Regular levelling of the tide benchmarks has two objectives. The first is to verify the reference (zero value) of the sea level measured by tide gauges at the station (and, subsequently, conserve it). It should be remembered that this reference is both local and arbitrary (chosen by convention). In France, it is often the hydrographic datum (article in French). The second objective is to determine if the site is stable locally using an analysis of successive levellings between the tide benchmarks. The latter generally constitute a network of between 3 and 10 benchmarks situated around the tide gauge. Some benchmarks are designed such that they can be observed using spatial geodesy techniques, sometimes continuously (an example being the permanent GPS stations), or by absolute gravimetry. The analysis of these observations provides information on the geocentric stability.
The results of the test measurements ’in situ’ are directly incorporated into the pages corresponding to the tide gauge in question. The test missions are generally the subject of a report in which the results of the use of the calibration measurements (Van de Casteele diagram) are published. Here is an example: test of the tide gauge at Socoa (Saint Jean-de-Luz) in May 2007.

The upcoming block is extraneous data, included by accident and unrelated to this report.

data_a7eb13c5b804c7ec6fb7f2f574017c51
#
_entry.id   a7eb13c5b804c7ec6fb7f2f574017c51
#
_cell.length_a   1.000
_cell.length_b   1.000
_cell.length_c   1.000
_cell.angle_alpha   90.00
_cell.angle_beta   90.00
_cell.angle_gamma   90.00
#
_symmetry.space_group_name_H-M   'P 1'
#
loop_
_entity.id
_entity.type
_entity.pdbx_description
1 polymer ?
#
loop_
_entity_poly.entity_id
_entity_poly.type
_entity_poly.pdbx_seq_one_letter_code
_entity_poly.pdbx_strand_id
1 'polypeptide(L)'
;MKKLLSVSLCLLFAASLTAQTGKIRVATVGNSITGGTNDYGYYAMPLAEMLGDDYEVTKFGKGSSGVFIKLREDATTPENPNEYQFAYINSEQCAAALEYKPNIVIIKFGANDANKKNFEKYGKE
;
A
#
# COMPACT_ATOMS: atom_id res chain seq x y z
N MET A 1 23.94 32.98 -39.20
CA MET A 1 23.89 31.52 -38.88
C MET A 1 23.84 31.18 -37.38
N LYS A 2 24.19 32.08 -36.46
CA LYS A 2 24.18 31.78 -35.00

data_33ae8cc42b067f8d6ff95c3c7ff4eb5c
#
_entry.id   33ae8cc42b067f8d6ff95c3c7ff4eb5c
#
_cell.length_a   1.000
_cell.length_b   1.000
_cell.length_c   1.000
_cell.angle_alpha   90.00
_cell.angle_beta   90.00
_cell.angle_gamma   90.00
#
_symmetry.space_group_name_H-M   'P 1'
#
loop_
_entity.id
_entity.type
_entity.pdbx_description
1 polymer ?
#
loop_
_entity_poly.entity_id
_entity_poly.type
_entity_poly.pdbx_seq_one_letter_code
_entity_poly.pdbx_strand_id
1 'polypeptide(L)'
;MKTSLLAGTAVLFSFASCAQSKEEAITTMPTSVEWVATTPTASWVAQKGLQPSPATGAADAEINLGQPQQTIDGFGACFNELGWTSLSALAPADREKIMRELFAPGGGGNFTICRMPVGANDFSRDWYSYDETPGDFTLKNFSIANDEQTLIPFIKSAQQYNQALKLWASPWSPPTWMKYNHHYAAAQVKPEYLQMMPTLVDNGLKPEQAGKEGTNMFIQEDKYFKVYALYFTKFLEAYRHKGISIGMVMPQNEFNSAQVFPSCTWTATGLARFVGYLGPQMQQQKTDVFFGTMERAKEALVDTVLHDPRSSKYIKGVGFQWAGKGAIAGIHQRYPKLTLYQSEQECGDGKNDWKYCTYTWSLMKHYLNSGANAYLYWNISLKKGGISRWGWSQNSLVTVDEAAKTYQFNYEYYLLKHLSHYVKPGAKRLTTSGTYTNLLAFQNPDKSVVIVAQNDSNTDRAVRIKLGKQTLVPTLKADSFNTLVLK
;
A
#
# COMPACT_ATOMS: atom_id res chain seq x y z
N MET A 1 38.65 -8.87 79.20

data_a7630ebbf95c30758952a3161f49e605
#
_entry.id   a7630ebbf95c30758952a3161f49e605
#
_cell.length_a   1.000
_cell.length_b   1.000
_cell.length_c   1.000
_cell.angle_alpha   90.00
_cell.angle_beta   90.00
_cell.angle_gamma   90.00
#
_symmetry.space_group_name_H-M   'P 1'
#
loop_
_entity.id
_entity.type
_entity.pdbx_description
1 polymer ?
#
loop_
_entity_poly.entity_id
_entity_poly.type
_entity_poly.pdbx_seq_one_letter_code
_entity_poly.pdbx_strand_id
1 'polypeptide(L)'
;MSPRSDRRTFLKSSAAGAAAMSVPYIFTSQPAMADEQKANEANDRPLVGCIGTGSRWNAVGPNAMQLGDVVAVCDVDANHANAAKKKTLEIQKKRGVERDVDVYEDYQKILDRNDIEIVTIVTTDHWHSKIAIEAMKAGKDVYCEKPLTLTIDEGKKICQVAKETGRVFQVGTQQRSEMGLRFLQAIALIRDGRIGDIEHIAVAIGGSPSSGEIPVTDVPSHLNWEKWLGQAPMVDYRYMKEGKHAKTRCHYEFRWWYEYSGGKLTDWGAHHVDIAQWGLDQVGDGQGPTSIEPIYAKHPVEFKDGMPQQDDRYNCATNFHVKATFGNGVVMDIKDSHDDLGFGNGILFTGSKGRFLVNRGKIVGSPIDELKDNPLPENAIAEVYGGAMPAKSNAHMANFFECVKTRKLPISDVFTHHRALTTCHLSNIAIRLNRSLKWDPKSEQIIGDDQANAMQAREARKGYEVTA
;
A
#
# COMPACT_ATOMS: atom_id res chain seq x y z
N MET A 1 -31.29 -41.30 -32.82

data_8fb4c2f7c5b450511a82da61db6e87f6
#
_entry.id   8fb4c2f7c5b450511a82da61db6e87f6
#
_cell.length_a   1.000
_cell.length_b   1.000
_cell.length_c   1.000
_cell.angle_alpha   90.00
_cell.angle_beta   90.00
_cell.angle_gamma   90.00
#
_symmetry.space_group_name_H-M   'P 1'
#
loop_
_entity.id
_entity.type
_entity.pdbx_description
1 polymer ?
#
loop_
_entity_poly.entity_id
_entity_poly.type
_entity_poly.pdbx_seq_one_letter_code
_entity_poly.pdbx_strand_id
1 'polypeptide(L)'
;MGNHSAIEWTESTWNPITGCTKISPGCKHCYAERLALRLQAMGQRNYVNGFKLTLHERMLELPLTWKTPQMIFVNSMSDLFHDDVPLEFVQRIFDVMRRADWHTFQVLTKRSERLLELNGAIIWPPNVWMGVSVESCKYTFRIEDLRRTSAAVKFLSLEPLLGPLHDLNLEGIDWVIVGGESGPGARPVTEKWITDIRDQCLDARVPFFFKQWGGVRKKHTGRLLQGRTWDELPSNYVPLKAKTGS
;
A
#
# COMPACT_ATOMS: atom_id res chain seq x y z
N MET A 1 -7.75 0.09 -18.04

These are measurements of the water level which are carried out simultaneously with a tide gauge and an instrument that is used as a standard, often an electric sound/light sensor. When the measurements are performed over a complete tide cycle (12h25), they can be used to produce a Van de Casteele diagram. The shape of this diagram is highly instructive; it can be used to assess the performances of the tide gauge and to detect any operational defects. This type of test is recommended by COI/UNESCO (Cf. Manuel 1, 1985). Research carried out recently by SHOM/GRGS and the University of La Rochelle shows that the use of this kind of comprehensive test should be generalised to modern tide gauges (Cf. Martin Miguez et al.).